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This isn't really a question about some code I have not working, but rather I'm looking for guidance on how to solve a problem. Given any programming or scripting language with which you're familiar, how would you solve this problem:

You are given two sets of data: a JSON object that is retrieved from a remote system on a nightly basis, and a MySQL database that keeps track of the data within that JSON object. The JSON object may contain hundreds of records and the database tracks all of those individual records and also tracks any changes to those records. The order of the records within the JSON object also occasionally change. Each record has a UID associated with it in both the JSON object and in the MySQL database.

Occasionally, however, a record is deleted on this remote system. The JSON does not reflect this deletion by marking it as deleted or inactive in the object. Instead, this record is simply missing.

What is the best way to detect that there is a missing record, and precisely which record is missing, considering the fact that the ordering of the records in the JSON object may change night-to-night?


Someone asked me what the application is. I'm a software developer at a university. I receive a nightly dump of student schedule data (JSON). I want to track changes in the schedule data and notify the students of changes in the schedule.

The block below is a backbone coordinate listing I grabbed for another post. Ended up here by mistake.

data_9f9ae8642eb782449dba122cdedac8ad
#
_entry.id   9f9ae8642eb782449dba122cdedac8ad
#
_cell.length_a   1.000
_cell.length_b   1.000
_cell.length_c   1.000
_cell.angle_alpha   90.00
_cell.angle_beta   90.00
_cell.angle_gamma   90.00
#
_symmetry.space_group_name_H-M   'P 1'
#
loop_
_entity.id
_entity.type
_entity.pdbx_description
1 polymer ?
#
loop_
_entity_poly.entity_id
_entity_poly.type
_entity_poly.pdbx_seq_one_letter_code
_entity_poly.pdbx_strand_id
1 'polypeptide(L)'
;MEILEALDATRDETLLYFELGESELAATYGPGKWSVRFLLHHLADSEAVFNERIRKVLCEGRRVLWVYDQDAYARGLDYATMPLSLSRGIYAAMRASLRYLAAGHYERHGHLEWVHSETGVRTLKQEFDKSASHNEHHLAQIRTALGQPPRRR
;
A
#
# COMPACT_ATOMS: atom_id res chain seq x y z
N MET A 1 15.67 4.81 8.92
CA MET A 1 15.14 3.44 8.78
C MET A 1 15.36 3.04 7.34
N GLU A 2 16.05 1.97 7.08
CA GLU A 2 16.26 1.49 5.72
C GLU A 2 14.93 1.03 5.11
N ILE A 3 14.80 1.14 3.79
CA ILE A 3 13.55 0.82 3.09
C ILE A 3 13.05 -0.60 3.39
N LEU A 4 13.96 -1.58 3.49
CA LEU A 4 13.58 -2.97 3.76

The MySQL database keeps a record of all of the events ever in the schedule, and it is currently around 10,000 records large.

edit 2

Essentially, given a master database and comparing it to a subset of that database, I'm looking for items missing from the subset.

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hm, which dataset was broken? mysql or json? – vp_arth Oct 8 '13 at 17:26
No dataset is broken, per se, but the MySQL is static and only responds to changes in the JSON. – Alex Plumb Oct 8 '13 at 17:28
So, you need detect missed items in the JSON and delete it from database? – vp_arth Oct 8 '13 at 17:37
Essentially, yes. I don't want to delete the records but rather just mark them as inactive/deleted. – Alex Plumb Oct 8 '13 at 17:39
up vote 1 down vote accepted

I think the best way is to some arch changes)

If this impossible, you can use followed query for this


long list, long query, but not very slow (Have you index by UID?)

Added: Also you can store the last json(or UIDs only) and compare it with new before database updating, collect difference and apply to MYSQL.

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The SQL query seems like it would work (although I'll probably do a select first, just to know which UIDs are missing). Thanks! – Alex Plumb Oct 8 '13 at 17:59

I would probably start with a simple workflow like this:

  1. loop through json collecting active UIDs
  2. fetch working set from mysql using where ID in(...)
  3. loop through working set looking for differences, applying changes
  4. mark newly removed records using
    set Removed = 1 where ID not in(...) and Removed = 0
share|improve this answer
If only I could mark two answers as correct, but vp_arth beat you to it. Thanks! – Alex Plumb Oct 8 '13 at 18:00

i. Import JSON nightly feed into a temp table.
ii. Compare temp table against real table.

iia. In real table not in temp table it was deleted
iib. In temp table not in real table it was added

You could place these into two separate tables


iii. Replace the real table with data from the temp table

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